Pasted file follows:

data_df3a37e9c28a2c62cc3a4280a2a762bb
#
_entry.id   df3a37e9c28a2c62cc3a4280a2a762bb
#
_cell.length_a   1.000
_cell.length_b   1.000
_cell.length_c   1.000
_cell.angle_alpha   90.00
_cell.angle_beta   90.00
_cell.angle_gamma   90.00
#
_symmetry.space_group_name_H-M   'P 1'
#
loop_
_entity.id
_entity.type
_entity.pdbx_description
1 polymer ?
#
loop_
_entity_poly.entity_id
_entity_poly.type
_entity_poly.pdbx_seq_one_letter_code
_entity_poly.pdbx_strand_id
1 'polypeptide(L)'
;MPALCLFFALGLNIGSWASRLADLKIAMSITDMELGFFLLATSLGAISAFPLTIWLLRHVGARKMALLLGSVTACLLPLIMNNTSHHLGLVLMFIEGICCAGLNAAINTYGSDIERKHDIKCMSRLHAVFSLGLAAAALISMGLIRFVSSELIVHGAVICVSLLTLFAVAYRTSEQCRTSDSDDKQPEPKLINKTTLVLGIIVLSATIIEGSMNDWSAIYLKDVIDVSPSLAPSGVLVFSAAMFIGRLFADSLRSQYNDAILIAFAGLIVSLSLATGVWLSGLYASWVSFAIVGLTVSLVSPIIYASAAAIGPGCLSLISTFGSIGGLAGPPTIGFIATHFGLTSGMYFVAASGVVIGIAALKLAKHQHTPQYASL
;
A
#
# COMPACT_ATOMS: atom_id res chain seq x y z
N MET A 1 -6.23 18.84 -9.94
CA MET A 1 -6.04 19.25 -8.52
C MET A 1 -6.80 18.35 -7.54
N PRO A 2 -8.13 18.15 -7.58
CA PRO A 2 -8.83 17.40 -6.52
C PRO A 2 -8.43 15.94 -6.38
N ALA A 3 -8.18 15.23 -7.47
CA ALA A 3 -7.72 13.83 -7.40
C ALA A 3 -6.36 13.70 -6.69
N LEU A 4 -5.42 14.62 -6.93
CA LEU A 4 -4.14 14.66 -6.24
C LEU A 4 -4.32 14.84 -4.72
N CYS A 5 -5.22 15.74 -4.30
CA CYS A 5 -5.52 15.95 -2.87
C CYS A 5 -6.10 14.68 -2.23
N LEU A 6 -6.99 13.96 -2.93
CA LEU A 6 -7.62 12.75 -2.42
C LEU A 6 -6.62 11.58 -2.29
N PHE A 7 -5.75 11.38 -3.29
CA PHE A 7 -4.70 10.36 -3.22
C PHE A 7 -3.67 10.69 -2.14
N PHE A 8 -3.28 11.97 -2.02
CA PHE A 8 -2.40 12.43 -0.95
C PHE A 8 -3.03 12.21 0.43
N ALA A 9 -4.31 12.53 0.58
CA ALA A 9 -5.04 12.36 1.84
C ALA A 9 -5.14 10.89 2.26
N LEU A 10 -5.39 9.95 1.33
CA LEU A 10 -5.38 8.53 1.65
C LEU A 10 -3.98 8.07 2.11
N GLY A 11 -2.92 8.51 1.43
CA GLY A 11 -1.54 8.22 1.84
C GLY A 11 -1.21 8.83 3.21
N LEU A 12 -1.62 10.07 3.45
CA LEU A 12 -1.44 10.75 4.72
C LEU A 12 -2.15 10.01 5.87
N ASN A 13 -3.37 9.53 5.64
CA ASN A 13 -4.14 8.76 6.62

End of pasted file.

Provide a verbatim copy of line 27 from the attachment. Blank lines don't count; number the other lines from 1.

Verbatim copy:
;